It is always nice to get the finished guns and rifles in front of the camera and send the clients some pictures of the guns or rifles they have been waiting so patiently for. They can finally see the wood in all its glory and their order as a whole. This week we completed these 3 rifles and a single 28g gun and I managed to photograph them without scratching them!
The same guns with a selection of gunmakers tools.
A Westley Richards Bolt Action dangerous game rifle in the mighty .505 Gibbs. This plain finish rifle is made for the African bush and many adventures.
This Westley Richards .375 Bolt Action rifle is also in a plain finish and ready now for the bush or wherever the hunting will take it.
I seem to be losing out in purchasing these scarce Westley Richards rifles recently, the .425 in Las Vegas and now the only rifle of interest at the British Shooting Show, this .318 Light Model take down. This was acquired by a member of my own internal team, namely Trigger ‘for myself, so I can hunt with a Westley Richards’! I will not be sending him on any buying trips for the company in future!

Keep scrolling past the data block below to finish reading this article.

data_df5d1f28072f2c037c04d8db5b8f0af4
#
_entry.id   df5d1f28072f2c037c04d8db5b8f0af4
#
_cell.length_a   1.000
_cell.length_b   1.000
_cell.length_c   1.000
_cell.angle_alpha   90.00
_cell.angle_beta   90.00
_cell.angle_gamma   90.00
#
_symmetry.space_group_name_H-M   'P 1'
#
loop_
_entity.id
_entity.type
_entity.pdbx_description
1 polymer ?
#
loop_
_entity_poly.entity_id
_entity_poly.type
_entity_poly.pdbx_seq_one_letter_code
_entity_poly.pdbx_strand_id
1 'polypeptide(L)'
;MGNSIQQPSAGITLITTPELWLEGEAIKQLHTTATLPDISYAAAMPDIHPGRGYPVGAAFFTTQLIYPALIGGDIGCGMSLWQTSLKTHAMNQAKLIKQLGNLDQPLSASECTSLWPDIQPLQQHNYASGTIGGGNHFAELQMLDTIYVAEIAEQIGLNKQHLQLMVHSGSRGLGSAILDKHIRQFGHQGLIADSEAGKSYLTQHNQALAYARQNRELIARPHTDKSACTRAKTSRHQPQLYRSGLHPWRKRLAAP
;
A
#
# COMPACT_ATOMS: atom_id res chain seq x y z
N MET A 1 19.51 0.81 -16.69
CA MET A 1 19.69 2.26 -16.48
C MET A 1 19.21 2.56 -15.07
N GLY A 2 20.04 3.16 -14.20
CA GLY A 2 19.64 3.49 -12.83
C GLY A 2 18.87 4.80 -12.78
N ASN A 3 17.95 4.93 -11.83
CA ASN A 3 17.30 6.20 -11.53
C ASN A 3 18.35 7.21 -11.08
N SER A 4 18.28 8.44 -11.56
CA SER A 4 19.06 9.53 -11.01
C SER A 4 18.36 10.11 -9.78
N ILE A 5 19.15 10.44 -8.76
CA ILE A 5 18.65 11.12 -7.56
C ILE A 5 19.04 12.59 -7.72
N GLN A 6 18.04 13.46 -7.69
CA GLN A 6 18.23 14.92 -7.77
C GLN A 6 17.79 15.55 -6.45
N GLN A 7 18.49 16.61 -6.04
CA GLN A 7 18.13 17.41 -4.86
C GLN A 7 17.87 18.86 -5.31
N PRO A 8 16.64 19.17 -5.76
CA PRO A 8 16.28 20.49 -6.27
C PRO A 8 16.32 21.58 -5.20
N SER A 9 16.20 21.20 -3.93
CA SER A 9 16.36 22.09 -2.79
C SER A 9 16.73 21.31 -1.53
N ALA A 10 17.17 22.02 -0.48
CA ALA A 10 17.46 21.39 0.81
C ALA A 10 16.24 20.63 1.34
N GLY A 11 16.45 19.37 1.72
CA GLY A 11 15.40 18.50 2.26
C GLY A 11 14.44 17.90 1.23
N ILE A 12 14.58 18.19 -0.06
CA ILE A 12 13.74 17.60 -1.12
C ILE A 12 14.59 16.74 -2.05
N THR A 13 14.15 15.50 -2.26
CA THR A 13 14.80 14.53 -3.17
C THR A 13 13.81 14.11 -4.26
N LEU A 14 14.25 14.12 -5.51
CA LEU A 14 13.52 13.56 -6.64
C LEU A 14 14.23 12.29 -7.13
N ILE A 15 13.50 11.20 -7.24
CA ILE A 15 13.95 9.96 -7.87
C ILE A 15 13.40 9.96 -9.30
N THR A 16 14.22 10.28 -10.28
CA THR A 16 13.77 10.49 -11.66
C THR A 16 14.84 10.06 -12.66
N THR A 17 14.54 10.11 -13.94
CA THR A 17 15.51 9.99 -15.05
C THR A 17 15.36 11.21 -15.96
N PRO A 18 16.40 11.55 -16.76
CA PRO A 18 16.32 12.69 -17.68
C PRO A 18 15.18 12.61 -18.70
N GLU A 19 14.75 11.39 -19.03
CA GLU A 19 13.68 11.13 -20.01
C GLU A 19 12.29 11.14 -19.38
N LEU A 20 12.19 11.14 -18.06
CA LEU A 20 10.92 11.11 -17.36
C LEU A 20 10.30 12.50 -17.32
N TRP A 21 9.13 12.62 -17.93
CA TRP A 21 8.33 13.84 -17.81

I have only come across a couple of these rifles whilst here at WR, whilst not as nice in my opinion as the true bayonet type take down, it is an interesting rifle and I think the forend catch shows clearly that it is a take apart rifle which the Holland system may not to the uninitiated. The rifle comes apart with the release of the catch and the unscrewing of the front mag box screw which can be done with a small coin. This particular rifle is fitted with an original set trigger, standing and 4 folding leaf sights and the Westley Richards patent front sight assembly.